Students walk into Hunting Hills High School, which is one of the Red Deer Public Schools with solar panels on its roof. (Photo by SEAN MCINTOSH/Advocate staff)

Students walk into Hunting Hills High School, which is one of the Red Deer Public Schools with solar panels on its roof. (Photo by SEAN MCINTOSH/Advocate staff)

Provincial solar panel program catches Red Deer school districts’ attention

A new provincial solar panel program has caught the attention of both Red Deer school districts.

The government recently introduced the Solar for Schools program, which will help schools across the province cut electricity costs, reduce emissions and expand environmental knowledge.

The government will invest $15 million from the Climate Leadership Plan to install more solar panels on schools. The program provides funding to install rooftop panels with rebates of up to $1.50 per watt on the solar energy generated to offset the school’s energy costs.

Della Ruston, Red Deer Public Schools associate superintendent of system services, said the school district is “very interested in participating” in the program.

“We’re always interested in saving money and we think it’s a really smart, forward direction.

“Anything we can do to reduce our energy consumption would be a bonus, because it means we can spend money on other things for more educational purposes,” said Ruston.

A few schools in the district already have solar panels: Hunting Hills High School, Glendale Sciences and Technology School and Aspen Heights Elementary School, which is also looking at adding wind technology. West Park Middle School will also soon have solar panels.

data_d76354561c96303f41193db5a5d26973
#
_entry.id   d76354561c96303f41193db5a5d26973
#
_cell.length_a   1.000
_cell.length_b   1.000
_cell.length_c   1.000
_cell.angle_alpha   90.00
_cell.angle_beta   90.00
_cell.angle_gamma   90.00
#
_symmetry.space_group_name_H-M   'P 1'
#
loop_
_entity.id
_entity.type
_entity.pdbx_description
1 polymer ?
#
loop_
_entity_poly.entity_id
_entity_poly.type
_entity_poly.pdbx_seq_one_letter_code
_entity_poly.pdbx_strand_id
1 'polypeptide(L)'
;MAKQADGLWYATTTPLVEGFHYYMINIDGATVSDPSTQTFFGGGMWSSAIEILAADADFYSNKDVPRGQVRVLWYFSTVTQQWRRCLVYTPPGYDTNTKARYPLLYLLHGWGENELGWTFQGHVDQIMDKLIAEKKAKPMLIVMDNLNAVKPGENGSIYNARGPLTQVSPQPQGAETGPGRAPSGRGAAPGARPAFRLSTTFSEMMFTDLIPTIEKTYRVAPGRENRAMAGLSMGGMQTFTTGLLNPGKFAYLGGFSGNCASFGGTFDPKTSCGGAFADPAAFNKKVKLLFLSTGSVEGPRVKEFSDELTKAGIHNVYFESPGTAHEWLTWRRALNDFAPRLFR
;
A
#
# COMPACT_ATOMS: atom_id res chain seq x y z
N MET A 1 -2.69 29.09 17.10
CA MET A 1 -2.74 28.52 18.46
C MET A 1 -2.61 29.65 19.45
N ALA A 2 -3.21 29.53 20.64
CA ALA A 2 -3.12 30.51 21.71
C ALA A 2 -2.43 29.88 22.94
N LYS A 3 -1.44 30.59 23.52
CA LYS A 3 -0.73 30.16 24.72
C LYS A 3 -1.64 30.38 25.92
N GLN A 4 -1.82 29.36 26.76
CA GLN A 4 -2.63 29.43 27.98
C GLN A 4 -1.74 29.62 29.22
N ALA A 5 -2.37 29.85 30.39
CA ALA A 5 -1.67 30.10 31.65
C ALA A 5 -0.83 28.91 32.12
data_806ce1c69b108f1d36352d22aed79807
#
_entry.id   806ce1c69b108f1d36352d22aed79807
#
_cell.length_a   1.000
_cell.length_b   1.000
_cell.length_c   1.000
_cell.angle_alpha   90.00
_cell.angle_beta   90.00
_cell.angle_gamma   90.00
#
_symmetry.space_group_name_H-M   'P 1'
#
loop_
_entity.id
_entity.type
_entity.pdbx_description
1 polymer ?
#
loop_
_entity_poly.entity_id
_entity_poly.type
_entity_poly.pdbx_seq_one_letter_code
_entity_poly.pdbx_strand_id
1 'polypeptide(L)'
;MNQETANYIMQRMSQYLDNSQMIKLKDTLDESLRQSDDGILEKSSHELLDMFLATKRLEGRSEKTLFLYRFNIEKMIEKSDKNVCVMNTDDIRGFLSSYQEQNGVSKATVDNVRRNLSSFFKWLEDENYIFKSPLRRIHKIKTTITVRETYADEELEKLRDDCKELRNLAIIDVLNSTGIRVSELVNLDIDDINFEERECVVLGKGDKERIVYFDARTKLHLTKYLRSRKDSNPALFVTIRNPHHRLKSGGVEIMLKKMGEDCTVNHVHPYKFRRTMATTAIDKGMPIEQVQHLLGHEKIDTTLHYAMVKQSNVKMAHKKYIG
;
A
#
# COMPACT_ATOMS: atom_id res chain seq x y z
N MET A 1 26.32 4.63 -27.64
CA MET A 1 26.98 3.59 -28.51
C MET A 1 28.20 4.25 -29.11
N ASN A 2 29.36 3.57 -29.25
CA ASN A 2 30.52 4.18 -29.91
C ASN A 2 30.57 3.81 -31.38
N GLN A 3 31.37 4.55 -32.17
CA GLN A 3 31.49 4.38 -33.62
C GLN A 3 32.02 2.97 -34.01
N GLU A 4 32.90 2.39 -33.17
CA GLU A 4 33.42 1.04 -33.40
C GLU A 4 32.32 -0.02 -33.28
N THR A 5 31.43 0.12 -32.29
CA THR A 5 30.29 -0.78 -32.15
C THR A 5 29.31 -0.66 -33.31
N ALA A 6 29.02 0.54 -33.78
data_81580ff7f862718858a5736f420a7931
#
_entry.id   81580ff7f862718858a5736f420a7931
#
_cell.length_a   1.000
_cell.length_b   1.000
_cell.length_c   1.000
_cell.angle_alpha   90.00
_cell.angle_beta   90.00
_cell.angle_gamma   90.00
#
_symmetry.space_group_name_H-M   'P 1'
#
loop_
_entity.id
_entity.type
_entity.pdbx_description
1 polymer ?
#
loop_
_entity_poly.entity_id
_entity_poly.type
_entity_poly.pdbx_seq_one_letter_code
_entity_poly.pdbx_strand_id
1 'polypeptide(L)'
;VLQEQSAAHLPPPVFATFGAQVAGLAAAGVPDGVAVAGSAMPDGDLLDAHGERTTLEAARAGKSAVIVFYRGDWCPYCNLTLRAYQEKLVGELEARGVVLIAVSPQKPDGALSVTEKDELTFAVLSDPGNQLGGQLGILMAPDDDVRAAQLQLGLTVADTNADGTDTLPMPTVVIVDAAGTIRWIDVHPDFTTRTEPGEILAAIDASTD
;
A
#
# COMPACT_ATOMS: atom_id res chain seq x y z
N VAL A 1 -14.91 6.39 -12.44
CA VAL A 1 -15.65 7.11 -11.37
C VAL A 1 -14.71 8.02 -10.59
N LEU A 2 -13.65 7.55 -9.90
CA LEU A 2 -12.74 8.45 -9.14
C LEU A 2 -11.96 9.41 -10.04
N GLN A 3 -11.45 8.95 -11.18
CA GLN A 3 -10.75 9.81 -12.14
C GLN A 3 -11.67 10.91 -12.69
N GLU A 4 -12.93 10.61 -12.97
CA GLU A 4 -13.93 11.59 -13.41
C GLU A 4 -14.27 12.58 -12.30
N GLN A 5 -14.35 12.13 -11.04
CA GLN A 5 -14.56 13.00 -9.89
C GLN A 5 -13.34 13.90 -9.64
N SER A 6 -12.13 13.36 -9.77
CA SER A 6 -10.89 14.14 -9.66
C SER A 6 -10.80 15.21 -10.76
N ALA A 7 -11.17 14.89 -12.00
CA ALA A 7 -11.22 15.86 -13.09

The Solar for Schools program aims to have an educational component for students as well.

“We think it’s really important for (students) to understand how these systems work. They’re our future leaders and it’s important they can embrace some systems that are forward-thinking and that will improve our energy consumption,” said Ruston.

Paul Mason, Red Deer Catholic Regional Schools superintendent, said the district looks forward to “exploring how the solar program can be implemented in our schools.

“We are happy to see that this program encourages us to continue to be stewards of the environment and to have a greener footprint,” said Mason.

Environment Minister Shannon Phillips said in a press release she can’t think of “a better class project than rooftop solar panels.

“Alberta is as sunny as Rio de Janeiro and the future of solar in this province has never been brighter. Schools have stepped up as enthusiastic partners in our plan to reduce emissions, recognizing that the future will be one where economy goes hand in hand with environment,” Phillips said.



sean.mcintosh@reddeeradvocate.com

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